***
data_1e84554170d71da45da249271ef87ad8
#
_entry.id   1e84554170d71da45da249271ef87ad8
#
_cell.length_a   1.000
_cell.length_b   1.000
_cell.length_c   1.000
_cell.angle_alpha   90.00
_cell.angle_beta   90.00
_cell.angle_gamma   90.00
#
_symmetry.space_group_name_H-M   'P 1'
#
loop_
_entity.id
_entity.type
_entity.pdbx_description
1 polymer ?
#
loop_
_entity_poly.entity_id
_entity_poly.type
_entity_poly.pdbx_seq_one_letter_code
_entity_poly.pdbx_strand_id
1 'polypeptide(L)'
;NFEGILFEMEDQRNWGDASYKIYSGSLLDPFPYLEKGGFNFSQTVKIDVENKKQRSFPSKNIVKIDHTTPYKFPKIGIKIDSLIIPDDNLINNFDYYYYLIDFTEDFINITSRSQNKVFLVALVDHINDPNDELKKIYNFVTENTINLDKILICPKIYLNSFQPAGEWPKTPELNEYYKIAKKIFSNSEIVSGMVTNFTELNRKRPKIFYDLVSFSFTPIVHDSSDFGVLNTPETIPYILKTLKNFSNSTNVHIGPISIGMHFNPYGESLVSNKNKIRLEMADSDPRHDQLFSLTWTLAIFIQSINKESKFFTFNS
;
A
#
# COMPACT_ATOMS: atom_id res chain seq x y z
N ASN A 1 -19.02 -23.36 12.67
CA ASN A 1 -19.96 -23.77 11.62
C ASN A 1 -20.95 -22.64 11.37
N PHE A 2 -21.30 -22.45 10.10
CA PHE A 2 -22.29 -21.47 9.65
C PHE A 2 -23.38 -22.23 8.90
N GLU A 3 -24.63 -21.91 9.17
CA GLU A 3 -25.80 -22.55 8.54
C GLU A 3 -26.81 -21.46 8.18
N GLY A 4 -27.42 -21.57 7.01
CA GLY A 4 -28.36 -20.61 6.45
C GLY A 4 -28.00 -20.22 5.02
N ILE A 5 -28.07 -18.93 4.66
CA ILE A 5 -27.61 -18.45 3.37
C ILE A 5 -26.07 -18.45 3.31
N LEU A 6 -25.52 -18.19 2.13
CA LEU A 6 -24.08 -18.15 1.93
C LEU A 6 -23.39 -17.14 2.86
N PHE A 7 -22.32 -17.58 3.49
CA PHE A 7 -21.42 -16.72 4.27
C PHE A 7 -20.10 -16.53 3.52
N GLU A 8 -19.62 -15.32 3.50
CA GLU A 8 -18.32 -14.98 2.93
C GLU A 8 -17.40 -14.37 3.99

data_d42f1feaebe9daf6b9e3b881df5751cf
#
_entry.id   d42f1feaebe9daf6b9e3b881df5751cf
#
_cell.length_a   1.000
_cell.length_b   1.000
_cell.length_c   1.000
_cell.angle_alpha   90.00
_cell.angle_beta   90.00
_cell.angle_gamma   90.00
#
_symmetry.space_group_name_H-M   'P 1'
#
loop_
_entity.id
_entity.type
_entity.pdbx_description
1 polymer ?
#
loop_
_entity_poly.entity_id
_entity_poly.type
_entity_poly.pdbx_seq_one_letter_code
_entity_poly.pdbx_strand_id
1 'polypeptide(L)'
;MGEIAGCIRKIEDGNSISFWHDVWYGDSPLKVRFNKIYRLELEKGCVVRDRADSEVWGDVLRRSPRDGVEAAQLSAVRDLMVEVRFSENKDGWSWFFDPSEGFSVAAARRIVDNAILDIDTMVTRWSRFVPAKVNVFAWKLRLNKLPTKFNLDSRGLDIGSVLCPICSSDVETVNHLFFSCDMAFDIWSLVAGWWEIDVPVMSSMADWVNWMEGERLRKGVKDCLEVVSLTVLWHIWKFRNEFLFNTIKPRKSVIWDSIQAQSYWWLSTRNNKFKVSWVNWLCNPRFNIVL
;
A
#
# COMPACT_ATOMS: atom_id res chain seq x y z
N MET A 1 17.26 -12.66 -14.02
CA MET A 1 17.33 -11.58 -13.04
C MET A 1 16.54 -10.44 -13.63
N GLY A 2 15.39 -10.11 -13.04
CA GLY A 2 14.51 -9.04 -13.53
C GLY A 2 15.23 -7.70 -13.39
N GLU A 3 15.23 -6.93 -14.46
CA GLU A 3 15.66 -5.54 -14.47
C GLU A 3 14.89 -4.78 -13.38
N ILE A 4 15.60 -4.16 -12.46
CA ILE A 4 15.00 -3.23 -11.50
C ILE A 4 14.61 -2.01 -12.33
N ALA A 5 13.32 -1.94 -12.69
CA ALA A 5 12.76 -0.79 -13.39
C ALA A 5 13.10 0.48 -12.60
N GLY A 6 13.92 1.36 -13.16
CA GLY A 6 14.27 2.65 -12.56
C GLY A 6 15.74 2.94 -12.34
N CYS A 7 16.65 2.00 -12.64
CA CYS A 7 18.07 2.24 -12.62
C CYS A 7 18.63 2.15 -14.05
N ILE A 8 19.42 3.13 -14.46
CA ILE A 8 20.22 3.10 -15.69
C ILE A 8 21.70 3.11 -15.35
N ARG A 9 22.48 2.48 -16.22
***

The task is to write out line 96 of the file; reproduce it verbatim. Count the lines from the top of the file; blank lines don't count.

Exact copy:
C ILE A 4 14.61 -2.01 -12.33